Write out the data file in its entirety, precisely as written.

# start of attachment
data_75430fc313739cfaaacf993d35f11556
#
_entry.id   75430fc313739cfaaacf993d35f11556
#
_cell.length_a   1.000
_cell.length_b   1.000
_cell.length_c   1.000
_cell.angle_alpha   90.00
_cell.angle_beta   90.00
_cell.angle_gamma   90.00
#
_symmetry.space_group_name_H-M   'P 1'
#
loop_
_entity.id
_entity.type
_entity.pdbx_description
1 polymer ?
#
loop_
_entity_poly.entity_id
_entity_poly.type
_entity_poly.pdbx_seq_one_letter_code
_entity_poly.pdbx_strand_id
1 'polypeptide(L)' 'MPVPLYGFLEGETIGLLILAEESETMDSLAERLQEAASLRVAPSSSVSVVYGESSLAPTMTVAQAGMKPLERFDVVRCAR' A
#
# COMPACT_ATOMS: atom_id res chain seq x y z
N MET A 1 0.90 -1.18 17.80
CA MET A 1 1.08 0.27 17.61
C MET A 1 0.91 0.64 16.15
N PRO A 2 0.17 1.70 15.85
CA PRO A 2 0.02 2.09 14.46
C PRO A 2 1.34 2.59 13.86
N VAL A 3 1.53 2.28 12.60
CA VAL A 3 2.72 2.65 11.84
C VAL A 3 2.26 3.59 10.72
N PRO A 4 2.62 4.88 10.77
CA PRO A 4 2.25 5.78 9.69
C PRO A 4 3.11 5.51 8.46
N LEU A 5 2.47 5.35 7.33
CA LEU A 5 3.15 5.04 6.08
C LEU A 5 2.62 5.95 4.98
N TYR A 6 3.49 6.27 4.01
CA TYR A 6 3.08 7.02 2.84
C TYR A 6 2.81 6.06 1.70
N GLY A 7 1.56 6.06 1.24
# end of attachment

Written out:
data_75430fc313739cfaaacf993d35f11556
#
_entry.id   75430fc313739cfaaacf993d35f11556
#
_cell.length_a   1.000
_cell.length_b   1.000
_cell.length_c   1.000
_cell.angle_alpha   90.00
_cell.angle_beta   90.00
_cell.angle_gamma   90.00
#
_symmetry.space_group_name_H-M   'P 1'
#
loop_
_entity.id
_entity.type
_entity.pdbx_description
1 polymer ?
#
loop_
_entity_poly.entity_id
_entity_poly.type
_entity_poly.pdbx_seq_one_letter_code
_entity_poly.pdbx_strand_id
1 'polypeptide(L)' 'MPVPLYGFLEGETIGLLILAEESETMDSLAERLQEAASLRVAPSSSVSVVYGESSLAPTMTVAQAGMKPLERFDVVRCAR' A
#
# COMPACT_ATOMS: atom_id res chain seq x y z
N MET A 1 0.90 -1.18 17.80
CA MET A 1 1.08 0.27 17.61
C MET A 1 0.91 0.64 16.15
N PRO A 2 0.17 1.70 15.85
CA PRO A 2 0.02 2.09 14.46
C PRO A 2 1.34 2.59 13.86
N VAL A 3 1.53 2.28 12.60
CA VAL A 3 2.72 2.65 11.84
C VAL A 3 2.26 3.59 10.72
N PRO A 4 2.62 4.88 10.77
CA PRO A 4 2.25 5.78 9.69
C PRO A 4 3.11 5.51 8.46
N LEU A 5 2.47 5.35 7.33
CA LEU A 5 3.15 5.04 6.08
C LEU A 5 2.62 5.95 4.98
N TYR A 6 3.49 6.27 4.01
CA TYR A 6 3.08 7.02 2.84
C TYR A 6 2.81 6.06 1.70
N GLY A 7 1.56 6.06 1.24